Jane Irvine has been the Scottish Legal Services Ombudsman since April 2006. She is a specialist in consumer complaints having held a number of positions as a mediator, arbitrator and adjudicator of consumer complaints. Between 2001-05 she was HM Lay Inspector of Constabulary, and considered the handling of complaints against the police in Scotland. She later prepared a report on modernising police complaint and conduct systems for the Justice Minister. She also sat on a range of disciplinary tribunals and currently sits on the Discipline Board of the Institute of Actuaries.
“This new Scottish Commission is an important body. It will provide a modern system for resolving complaints about legal services that both the profession and the public can have confidence in. I am delighted to have been appointed with such a strong group of commissioners who bring with them a diverse and exceptional range of skills and experience.”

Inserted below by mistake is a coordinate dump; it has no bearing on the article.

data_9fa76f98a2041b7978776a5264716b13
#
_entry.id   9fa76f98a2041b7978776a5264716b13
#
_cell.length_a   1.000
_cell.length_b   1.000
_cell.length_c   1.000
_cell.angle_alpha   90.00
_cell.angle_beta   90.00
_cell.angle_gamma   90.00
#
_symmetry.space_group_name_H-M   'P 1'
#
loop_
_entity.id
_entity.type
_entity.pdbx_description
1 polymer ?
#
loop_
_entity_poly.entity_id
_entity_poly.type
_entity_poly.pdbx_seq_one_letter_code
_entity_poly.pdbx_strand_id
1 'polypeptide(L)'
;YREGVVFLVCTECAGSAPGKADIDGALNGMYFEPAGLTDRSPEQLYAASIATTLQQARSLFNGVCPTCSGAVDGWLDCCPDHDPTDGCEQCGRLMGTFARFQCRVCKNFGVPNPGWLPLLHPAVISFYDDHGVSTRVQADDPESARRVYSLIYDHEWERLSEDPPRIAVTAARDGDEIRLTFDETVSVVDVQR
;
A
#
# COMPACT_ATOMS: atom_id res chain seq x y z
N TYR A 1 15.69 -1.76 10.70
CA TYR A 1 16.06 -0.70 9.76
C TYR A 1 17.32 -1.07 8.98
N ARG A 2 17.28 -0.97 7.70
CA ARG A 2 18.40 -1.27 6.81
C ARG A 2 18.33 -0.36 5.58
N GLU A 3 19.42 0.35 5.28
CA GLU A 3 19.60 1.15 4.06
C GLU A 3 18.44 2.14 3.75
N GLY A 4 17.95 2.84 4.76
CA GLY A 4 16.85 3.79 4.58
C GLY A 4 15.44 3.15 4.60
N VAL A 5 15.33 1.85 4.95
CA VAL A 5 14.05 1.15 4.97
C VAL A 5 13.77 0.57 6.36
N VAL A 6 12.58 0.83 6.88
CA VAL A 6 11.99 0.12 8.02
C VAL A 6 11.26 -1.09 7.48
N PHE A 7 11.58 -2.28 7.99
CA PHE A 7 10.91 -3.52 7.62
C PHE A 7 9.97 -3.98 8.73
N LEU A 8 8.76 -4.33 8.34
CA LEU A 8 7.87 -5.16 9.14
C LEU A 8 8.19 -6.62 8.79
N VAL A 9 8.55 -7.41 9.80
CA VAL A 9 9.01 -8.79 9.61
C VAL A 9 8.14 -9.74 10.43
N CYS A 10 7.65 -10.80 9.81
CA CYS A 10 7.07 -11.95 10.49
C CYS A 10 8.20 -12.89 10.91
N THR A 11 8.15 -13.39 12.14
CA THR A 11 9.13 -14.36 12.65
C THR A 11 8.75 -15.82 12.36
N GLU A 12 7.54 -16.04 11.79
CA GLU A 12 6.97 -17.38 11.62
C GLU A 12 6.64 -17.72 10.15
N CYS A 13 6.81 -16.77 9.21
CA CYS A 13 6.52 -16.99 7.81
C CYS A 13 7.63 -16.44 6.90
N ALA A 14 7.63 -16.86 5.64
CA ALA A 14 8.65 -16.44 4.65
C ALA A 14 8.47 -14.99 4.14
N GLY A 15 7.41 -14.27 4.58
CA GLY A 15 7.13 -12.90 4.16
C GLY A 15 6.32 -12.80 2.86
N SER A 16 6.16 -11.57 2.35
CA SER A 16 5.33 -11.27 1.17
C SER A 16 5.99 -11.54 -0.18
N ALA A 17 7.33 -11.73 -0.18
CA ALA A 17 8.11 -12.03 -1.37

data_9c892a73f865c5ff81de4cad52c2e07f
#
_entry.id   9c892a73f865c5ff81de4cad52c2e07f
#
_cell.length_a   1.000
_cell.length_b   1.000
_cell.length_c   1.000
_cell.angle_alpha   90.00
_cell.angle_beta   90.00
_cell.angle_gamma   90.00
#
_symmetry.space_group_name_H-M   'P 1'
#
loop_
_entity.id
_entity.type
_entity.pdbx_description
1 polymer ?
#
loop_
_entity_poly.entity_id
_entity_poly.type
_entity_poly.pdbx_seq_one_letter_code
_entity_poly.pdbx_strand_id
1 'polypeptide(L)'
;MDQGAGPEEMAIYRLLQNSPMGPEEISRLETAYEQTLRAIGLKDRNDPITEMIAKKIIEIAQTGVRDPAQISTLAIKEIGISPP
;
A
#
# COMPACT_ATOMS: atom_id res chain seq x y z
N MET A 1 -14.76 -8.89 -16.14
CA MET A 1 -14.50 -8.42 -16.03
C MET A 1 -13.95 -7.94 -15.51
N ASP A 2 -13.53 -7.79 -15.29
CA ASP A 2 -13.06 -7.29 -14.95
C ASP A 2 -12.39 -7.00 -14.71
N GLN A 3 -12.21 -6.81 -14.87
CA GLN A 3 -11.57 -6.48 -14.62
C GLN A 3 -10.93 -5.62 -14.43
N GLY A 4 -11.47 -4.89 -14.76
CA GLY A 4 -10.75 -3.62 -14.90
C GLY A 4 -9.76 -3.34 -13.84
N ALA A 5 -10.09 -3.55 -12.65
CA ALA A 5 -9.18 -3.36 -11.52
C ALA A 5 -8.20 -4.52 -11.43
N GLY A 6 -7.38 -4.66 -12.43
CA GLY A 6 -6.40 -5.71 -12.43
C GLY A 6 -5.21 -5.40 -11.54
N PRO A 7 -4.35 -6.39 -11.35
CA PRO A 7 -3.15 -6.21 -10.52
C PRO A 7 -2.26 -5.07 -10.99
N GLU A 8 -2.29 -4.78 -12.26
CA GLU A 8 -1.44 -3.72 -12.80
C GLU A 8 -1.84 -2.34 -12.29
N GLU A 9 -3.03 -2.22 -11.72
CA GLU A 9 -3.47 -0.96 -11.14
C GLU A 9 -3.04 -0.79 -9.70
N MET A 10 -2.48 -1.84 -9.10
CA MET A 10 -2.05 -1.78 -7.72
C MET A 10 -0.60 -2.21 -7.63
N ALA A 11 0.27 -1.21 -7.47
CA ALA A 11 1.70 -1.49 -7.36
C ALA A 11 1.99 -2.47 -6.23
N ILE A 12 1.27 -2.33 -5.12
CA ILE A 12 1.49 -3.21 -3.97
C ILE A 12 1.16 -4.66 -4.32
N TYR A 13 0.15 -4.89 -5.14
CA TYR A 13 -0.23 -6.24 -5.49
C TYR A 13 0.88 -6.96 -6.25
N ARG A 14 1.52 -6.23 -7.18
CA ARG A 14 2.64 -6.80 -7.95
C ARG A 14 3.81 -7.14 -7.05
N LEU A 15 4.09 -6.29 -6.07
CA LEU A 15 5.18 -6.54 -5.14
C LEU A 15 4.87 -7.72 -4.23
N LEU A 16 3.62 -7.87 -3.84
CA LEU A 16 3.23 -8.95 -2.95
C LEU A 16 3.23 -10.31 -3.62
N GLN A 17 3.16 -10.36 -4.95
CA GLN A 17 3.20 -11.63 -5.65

Douglas Watson was a police officer for 30 years and is currently an adult protection development officer for Edinburgh, Lothian and Borders Executive Group. Mr Watson has previously been a chairing member of the Child Protection Committee, Scottish Borders Council and Edinburgh Drug and Alcohol Action Team. He was a lay Committee member for the Law Society of Scotland and is a Sessional Inspector with the Social Work Inspection Agency.
Linda Pollock has had a broad based career in the NHS with clinical, teaching, research and management experience. She was an Executive Nursing Director until 2006, and interim Board Nurse Director (2002-2003). Her last role, before leaving the NHS, was a full time secondment as the Chief Nursing Officer’s Advisor for Nurse Prescribing. Dr Pollock was a part time nurse member of the Mental Welfare Commission (1997-2005) and is currently a registrant member of the Nursing and Midwifery Council Appointments Board
George L Irving CBE
George Irving was Director of Social Work North Ayrshire Council and during the period 1999-2000 he served as President of the Association of Directors of Social Work (Scotland). From 2001-2006 he was Chair of NHS Ayrshire and Arran. He led the National Support Team, Management of Offenders 2005-2007 and is currently a Visiting Professor to Glasgow Caledonian University School of Health and Social Care.